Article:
Political/Military. Delegates arrived this week in Kabul for the Loya Jirga, a process determining a two-year transitional government that is scheduled for June 10-16. In preparation for the Loya Jirga, each of the county's 381 districts held shuras to select district representatives. These representatives participated in second phase selections for the district's delegation to the Loya Jirga. As of June 6, the second phase had been completed in all regions except a few districts in Kabul. Overall, more than 1,500 Afghans were chosen to attend the Loya Jirga, with an additional 450 seats reserved for various Afghan institutions and groups.

On June 6, the U.N. High Commissioner for Human Rights signed a decree establishing the Afghan Independent Human Rights Commission. Eleven Afghan human rights activists and specialists will serve on the commission.

The ongoing tension between India and Pakistan in Kashmir led to the withdrawal of families of U.N. and NGO staff from Pakistan. Some NGOs report that they are seeking alternatives to suppliers, transport, and staff travel through Pakistan as a precaution.

Security. Recent security incidents affected U.N. staff and relief operations. On June 2, armed men robbed a UNHCR vehicle en route to Ghazni. No one was injured in the incident, which occurred in the same location on the road between Kabul and Ghazni as a shooting last week at a UNHCR vehicle. Factional fighting in Zaranj, Nimruz Province came within 500 meters of a UNHCR field office, and one stray bullet hit the building but caused no injuries. The fighting resulted in the closure of the Milak-Zaranj border crossing in the south for Afghan returnees from Iran.

UNHCR reported that Pakistani authorities deported 130 Afghans from Pakistan on May 30, most of whom were reportedly detained in Peshawar or en route to the Takhtabaig repatriation center near Peshawar. UNHCR has received a growing number of complaints of harassment from Afghan refugees in Pakistan.

Locust. Locusts have reached the flying stage in Baghlan and Samangan provinces. In addition to crop areas, more flying locusts than originally anticipated have emerged from mountainous areas, where the drought forced adult locusts to locate last year. The U.N. Food and Agriculture Organization (FAO) reported that 5,827 hectares out of 219,187 hectares of planted wheat in Samangan Province had been destroyed by locusts as of May 1, less than three percent of the crop. Since that time, Samangan Province experienced a ten-day pesticide shortage due to transport problems, and Baghlan Province experienced a similar shortage. Rain-fed areas, where locusts breed, have experienced damage, the extent of which has not yet been assessed. Further survey data will be available in late June.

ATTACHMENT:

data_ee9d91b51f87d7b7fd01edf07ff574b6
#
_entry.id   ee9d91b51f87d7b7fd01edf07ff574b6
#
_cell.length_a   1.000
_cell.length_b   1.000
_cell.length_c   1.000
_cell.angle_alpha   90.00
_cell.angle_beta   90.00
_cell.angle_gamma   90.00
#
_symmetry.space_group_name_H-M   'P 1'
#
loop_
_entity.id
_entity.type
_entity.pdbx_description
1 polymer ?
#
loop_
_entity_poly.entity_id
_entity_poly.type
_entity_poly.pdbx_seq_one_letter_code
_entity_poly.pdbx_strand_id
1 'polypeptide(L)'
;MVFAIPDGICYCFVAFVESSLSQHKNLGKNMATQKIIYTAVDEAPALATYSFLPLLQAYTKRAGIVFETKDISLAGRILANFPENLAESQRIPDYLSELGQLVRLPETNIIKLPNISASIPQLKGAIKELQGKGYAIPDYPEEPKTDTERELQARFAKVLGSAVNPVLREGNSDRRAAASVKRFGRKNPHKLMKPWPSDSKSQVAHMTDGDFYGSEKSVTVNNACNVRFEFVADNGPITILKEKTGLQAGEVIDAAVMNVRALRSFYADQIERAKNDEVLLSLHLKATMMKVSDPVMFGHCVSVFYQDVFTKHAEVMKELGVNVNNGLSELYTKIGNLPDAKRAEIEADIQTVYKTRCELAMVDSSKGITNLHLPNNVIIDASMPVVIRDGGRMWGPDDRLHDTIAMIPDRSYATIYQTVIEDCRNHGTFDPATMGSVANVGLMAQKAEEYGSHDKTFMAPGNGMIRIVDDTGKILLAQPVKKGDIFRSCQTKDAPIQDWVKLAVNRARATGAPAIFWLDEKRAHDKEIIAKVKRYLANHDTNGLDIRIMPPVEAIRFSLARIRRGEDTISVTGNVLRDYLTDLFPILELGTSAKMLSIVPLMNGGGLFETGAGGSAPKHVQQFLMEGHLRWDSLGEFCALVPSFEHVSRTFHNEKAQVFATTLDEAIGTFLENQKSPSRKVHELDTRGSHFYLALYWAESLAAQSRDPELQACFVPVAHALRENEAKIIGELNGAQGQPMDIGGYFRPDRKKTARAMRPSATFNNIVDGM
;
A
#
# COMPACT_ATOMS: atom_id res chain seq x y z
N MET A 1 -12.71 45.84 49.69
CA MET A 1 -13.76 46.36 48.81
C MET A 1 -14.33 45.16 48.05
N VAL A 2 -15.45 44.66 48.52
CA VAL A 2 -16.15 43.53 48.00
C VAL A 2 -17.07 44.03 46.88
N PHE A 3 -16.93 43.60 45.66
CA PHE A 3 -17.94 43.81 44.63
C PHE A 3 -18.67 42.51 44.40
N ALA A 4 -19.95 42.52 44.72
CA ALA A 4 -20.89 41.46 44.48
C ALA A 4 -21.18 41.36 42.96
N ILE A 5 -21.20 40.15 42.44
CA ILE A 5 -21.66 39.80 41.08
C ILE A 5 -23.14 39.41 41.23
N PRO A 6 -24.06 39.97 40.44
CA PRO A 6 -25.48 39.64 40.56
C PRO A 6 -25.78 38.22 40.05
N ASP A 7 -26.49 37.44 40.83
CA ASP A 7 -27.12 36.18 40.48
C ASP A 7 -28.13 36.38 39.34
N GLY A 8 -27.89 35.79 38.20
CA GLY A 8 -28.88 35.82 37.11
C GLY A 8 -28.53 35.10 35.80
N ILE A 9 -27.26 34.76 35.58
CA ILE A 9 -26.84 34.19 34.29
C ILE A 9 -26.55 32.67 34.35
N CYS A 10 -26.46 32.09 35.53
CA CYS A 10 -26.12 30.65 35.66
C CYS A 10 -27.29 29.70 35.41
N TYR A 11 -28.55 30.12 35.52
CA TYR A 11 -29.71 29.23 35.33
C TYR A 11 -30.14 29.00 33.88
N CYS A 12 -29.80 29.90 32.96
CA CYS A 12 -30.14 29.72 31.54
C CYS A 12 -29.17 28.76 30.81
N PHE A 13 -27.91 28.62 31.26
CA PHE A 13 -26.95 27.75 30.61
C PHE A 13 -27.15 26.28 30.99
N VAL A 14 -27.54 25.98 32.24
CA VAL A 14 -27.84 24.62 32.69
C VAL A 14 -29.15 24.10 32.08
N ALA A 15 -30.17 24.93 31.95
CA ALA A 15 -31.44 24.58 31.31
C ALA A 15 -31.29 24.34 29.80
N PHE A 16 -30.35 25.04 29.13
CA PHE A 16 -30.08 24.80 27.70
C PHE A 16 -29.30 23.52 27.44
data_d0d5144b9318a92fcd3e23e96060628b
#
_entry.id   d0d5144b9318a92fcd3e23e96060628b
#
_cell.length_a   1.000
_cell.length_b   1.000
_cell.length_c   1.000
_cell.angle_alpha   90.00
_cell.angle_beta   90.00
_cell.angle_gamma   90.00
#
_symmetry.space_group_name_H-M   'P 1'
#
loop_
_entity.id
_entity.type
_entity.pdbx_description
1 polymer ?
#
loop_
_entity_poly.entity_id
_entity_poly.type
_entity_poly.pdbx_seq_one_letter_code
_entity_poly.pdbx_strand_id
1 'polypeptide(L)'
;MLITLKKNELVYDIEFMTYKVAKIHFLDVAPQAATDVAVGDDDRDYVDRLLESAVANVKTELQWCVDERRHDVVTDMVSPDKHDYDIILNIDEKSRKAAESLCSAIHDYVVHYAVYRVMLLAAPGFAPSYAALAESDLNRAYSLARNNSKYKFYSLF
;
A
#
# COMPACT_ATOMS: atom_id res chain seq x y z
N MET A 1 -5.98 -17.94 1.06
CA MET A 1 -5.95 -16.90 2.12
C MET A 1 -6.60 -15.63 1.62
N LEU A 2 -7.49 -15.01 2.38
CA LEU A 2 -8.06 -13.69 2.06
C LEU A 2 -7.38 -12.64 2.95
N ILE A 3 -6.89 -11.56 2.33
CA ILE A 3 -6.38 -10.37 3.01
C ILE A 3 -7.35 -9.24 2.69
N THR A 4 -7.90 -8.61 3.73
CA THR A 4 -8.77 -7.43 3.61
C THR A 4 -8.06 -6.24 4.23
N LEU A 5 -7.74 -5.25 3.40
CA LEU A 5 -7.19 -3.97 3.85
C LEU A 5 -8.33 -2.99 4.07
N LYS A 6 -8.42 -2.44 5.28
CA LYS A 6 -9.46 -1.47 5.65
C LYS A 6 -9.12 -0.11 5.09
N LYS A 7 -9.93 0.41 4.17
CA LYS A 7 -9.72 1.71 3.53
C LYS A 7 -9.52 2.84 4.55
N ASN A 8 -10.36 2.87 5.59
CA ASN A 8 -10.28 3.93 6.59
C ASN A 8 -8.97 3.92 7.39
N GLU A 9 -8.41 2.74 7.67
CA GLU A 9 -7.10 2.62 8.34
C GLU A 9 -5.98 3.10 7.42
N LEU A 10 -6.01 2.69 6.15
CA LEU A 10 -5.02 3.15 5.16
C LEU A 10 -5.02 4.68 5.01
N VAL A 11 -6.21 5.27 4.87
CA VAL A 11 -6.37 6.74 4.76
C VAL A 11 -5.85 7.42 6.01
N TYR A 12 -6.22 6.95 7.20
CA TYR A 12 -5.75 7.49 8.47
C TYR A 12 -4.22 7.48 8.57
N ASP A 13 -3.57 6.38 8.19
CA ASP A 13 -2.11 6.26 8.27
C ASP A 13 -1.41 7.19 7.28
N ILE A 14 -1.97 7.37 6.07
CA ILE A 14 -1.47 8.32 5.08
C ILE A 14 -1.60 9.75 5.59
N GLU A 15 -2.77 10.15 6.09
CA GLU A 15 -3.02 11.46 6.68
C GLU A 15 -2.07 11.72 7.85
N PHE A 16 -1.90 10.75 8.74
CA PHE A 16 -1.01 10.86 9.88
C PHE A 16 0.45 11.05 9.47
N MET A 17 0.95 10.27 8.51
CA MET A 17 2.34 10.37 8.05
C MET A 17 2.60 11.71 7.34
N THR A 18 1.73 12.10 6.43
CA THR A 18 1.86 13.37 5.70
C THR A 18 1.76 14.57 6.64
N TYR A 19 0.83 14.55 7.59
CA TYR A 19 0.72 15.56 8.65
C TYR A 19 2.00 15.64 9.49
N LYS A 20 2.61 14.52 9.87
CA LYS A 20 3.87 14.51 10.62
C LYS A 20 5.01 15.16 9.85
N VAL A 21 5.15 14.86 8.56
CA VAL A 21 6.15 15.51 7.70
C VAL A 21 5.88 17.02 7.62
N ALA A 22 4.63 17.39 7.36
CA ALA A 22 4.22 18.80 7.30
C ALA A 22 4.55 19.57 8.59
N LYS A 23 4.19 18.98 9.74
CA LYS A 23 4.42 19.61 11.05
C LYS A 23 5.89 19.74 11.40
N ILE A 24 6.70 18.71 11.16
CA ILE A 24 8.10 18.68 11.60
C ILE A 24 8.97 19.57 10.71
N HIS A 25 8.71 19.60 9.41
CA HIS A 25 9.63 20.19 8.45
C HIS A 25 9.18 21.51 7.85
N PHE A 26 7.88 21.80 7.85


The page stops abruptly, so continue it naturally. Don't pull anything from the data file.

FAO, with USAID/OFDA and British Department for International Development (DFID) support, and in cooperation with the AIA, local authorities, and international organizations, has been coordinating a program of manual and chemical eradication since the early spring.

Floods. Flooding in Kapisa Province submerged eight hectares of wheat fields and compelled 12 families to leave their homes. Another 50 families in Sayad village faced potential evacuation, threatened by rising rivers due to increased snow melting. ACTED and the Afghan Red Crescent Society distributed non-food items to affected families.

Food Aid and Logistics. Since September 11, 2001, WFP, with support from USAID, has delivered 493,970 MT of food into Afghanistan, of which 382,208 MT has been distributed throughout the country, assisting some 6.6 million Afghans.

WFP continues to experience constraints in their food pipeline due to insufficient supply. WFP has managed to significantly reduce the impact of pipeline lags on key programs, and has reallocated existing stocks and incoming commodities through July to reflect changing requirements in each of the regions. WFP has also carefully prioritized allocation of stocks to drought-affected, displaced and returning populations. Expansion of Food For Work, Food For Education, and urban vulnerable programs will be delayed until the pipeline improves.